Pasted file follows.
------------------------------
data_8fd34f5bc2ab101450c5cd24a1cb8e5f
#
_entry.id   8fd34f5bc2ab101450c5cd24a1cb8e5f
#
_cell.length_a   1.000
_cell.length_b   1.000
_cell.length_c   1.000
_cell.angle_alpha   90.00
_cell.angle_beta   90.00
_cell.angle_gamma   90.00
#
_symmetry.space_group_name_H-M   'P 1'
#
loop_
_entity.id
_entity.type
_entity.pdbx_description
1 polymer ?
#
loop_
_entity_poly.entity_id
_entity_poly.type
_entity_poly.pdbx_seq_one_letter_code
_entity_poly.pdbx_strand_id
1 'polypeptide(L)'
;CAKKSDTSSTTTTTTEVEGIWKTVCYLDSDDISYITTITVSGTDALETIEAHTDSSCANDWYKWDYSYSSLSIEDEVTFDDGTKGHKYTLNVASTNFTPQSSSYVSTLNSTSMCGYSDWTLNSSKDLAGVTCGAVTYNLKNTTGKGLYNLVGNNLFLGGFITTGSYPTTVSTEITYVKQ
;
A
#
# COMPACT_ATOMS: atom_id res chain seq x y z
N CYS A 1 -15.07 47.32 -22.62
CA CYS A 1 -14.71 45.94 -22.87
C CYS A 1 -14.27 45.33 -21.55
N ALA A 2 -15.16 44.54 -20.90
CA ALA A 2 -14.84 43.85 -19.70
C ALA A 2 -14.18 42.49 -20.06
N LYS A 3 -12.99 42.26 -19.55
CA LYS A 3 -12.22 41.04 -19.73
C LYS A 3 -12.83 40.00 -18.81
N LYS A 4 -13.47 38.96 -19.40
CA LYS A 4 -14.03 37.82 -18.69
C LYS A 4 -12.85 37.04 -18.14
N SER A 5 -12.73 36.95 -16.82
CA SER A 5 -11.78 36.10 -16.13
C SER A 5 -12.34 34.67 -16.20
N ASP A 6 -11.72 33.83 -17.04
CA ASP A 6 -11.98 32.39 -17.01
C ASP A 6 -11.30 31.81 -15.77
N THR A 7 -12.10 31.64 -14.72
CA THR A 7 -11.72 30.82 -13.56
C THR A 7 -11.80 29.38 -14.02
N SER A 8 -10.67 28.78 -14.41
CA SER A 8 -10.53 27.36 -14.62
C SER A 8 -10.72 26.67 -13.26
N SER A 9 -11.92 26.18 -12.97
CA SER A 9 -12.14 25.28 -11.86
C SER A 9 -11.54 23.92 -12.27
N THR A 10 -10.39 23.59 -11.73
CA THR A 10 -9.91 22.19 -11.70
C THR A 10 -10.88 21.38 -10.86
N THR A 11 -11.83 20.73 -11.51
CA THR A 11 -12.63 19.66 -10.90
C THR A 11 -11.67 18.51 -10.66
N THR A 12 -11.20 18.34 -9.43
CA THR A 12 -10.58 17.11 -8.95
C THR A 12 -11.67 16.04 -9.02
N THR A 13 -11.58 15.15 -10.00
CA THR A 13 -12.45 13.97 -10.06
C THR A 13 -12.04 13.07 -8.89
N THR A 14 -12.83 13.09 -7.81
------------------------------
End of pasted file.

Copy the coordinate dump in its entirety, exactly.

data_8fd34f5bc2ab101450c5cd24a1cb8e5f
#
_entry.id   8fd34f5bc2ab101450c5cd24a1cb8e5f
#
_cell.length_a   1.000
_cell.length_b   1.000
_cell.length_c   1.000
_cell.angle_alpha   90.00
_cell.angle_beta   90.00
_cell.angle_gamma   90.00
#
_symmetry.space_group_name_H-M   'P 1'
#
loop_
_entity.id
_entity.type
_entity.pdbx_description
1 polymer ?
#
loop_
_entity_poly.entity_id
_entity_poly.type
_entity_poly.pdbx_seq_one_letter_code
_entity_poly.pdbx_strand_id
1 'polypeptide(L)'
;CAKKSDTSSTTTTTTEVEGIWKTVCYLDSDDISYITTITVSGTDALETIEAHTDSSCANDWYKWDYSYSSLSIEDEVTFDDGTKGHKYTLNVASTNFTPQSSSYVSTLNSTSMCGYSDWTLNSSKDLAGVTCGAVTYNLKNTTGKGLYNLVGNNLFLGGFITTGSYPTTVSTEITYVKQ
;
A
#
# COMPACT_ATOMS: atom_id res chain seq x y z
N CYS A 1 -15.07 47.32 -22.62
CA CYS A 1 -14.71 45.94 -22.87
C CYS A 1 -14.27 45.33 -21.55
N ALA A 2 -15.16 44.54 -20.90
CA ALA A 2 -14.84 43.85 -19.70
C ALA A 2 -14.18 42.49 -20.06
N LYS A 3 -12.99 42.26 -19.55
CA LYS A 3 -12.22 41.04 -19.73
C LYS A 3 -12.83 40.00 -18.81
N LYS A 4 -13.47 38.96 -19.40
CA LYS A 4 -14.03 37.82 -18.69
C LYS A 4 -12.85 37.04 -18.14
N SER A 5 -12.73 36.95 -16.82
CA SER A 5 -11.78 36.10 -16.13
C SER A 5 -12.34 34.67 -16.20
N ASP A 6 -11.72 33.83 -17.04
CA ASP A 6 -11.98 32.39 -17.01
C ASP A 6 -11.30 31.81 -15.77
N THR A 7 -12.10 31.64 -14.72
CA THR A 7 -11.72 30.82 -13.56
C THR A 7 -11.80 29.38 -14.02
N SER A 8 -10.67 28.78 -14.41
CA SER A 8 -10.53 27.36 -14.62
C SER A 8 -10.72 26.67 -13.26
N SER A 9 -11.92 26.18 -12.97
CA SER A 9 -12.14 25.28 -11.86
C SER A 9 -11.54 23.92 -12.27
N THR A 10 -10.39 23.59 -11.73
CA THR A 10 -9.91 22.19 -11.70
C THR A 10 -10.88 21.38 -10.86
N THR A 11 -11.83 20.73 -11.51
CA THR A 11 -12.63 19.66 -10.90
C THR A 11 -11.67 18.51 -10.66
N THR A 12 -11.20 18.34 -9.43
CA THR A 12 -10.58 17.11 -8.95
C THR A 12 -11.67 16.04 -9.02
N THR A 13 -11.58 15.15 -10.00
CA THR A 13 -12.45 13.97 -10.06
C THR A 13 -12.04 13.07 -8.89
N THR A 14 -12.83 13.09 -7.81